So, ten minutes later we wandered down the hallway in search of the free food. As we were searching for the food we ran into the same lady with her daughter. She told us we should could grab some food and eat with them. We told her we would love to. As we followed her down to the ICU I asked her if she did this every night. She said that she wishes she could but she did not have enough time or money for it so she only did it on Wednesdays. She said that she spent a lot of time in the ER waiting room the past few years waiting on several different family members. And sometimes, she said, a home cooked meal is one of the most comforting things, it is also incredibly cheaper than eating in the cafeteria (of course what could beat free food!).
We followed her through winding corridors until we came to a hallway. As we followed her into the hall we were greeted by several smiling faces serving food. There were casserole dishes full of home cooked food covering two long tables. And there they were, a little group from a church serving food and comforting people in that little, but extremely huge way.
I was blown away. In a place so sad and hurting there were a few people sharing food and caring for the people waiting on their loved ones. They were not only sharing food, but sharing Christ's love. They were being a light to everyone around them by humbling themselves and serving. They gave hope to the ones who were hopeless. They cared about what people were going through. They listened to the stories of hurt and mourned with those who mourned.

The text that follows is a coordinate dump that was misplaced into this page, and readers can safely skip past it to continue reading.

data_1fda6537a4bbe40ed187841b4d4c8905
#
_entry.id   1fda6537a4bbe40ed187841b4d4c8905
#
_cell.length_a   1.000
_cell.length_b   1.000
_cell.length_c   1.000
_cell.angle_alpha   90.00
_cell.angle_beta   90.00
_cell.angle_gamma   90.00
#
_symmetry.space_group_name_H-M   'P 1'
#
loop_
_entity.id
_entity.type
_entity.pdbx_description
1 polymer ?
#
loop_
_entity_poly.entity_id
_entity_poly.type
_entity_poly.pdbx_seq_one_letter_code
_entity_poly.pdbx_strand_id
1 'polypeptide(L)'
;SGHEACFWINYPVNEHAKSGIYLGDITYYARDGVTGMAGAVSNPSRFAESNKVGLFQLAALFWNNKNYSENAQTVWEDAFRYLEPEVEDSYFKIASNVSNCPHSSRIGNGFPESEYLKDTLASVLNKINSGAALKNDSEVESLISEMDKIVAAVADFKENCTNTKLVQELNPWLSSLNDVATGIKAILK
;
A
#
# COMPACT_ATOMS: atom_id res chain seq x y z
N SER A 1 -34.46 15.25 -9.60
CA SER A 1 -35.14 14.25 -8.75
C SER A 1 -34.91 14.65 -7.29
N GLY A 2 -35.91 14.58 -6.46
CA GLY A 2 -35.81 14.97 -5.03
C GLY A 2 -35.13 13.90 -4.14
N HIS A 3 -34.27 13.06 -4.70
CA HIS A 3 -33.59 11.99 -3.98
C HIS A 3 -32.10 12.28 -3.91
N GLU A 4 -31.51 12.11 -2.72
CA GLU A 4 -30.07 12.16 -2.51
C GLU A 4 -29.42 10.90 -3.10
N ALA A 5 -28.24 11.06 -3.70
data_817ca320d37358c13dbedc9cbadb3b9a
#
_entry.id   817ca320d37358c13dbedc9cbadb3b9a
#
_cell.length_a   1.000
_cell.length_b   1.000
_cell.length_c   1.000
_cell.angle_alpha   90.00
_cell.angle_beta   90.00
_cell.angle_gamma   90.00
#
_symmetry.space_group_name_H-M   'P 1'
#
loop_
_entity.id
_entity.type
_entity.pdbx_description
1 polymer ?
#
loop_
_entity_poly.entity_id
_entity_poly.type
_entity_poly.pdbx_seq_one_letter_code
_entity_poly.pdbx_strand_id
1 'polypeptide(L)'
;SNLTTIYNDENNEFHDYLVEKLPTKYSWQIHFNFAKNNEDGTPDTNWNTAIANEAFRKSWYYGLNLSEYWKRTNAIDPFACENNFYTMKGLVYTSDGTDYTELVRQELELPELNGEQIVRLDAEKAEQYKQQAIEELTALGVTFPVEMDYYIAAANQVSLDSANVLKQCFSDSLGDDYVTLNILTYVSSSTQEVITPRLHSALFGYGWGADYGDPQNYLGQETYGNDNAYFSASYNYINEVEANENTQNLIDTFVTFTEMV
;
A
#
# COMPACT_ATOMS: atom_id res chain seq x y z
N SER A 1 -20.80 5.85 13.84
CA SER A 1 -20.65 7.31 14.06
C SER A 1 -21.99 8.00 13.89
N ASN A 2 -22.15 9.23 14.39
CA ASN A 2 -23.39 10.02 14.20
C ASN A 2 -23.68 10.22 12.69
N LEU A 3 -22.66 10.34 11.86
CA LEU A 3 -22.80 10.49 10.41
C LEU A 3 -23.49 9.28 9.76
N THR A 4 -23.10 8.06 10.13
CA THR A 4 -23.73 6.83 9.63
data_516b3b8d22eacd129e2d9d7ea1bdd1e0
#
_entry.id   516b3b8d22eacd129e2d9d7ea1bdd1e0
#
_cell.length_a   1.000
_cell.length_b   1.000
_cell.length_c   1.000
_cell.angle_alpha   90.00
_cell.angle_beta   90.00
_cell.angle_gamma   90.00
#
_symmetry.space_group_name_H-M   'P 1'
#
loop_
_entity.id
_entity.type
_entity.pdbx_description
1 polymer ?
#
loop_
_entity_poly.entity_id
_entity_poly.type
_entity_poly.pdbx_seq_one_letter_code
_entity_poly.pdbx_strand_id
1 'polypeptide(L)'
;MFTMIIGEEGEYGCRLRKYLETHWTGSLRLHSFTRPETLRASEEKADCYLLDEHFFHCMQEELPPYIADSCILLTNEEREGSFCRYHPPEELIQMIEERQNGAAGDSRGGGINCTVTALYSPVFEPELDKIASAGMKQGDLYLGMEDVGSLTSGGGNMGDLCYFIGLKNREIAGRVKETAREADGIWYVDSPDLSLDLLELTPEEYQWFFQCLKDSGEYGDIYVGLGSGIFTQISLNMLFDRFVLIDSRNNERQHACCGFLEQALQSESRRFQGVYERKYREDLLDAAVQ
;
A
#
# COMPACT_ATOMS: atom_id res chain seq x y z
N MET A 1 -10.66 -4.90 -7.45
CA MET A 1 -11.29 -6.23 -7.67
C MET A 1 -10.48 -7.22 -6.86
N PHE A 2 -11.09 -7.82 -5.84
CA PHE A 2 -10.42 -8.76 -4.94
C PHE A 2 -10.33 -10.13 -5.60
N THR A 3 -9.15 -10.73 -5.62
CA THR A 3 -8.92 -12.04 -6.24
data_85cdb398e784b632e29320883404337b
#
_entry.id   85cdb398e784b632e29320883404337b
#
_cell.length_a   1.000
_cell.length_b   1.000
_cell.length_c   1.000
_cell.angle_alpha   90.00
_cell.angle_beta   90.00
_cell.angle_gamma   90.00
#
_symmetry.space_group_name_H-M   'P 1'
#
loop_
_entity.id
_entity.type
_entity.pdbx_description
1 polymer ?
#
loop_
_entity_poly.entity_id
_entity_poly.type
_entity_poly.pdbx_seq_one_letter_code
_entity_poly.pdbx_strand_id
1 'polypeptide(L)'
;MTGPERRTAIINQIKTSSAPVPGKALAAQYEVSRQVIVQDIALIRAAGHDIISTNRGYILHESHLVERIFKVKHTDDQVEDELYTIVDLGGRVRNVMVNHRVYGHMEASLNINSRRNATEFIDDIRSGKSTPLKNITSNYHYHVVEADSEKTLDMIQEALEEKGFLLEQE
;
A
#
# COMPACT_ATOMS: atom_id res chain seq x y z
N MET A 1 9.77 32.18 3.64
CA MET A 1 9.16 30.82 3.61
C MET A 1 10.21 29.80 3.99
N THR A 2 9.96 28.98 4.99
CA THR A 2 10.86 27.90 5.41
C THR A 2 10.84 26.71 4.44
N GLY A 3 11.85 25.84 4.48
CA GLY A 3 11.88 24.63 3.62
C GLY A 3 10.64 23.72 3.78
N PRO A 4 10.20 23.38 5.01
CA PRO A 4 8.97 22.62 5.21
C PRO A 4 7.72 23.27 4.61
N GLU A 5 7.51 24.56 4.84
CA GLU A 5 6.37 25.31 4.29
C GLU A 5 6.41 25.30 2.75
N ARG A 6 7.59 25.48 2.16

It was a good reminder for me. Yes, the world is fallen and broken. But we have an amazing Saviour, Jesus Christ, who came and lived on this fallen earth yet without sin. He died and took the sins of the world on Himself, but rose in order to redeem His chosen ones and save them from the bondage of sin and that that is hope! That is the hope that these people were sharing. By sharing the love of simply serving food they were showing people that they care. They were showing that they care because they have been redeemed by a living Saviour who cares. By a Saviour who saves us from more than physical ailments, but from our sin and eternal death. He is the one who gives life and that is what that little group of people were sharing. It was so encouraging to see. It was a humbling reminder.
As I left the ER that night I couldn't help but give thanks. I gave thanks that there are people who are being a light in a place that is so broken. I gave thanks that God's love penetrates the darkest places. And I gave thanks that this is not the end, that one day Christ will return and, "He will wipe away every tear from their eyes; and there will no longer be any death; there will no longer be any mourning, or crying, or pain; the first things have passed away." (Revelation 21:4). I cannot wait for that day!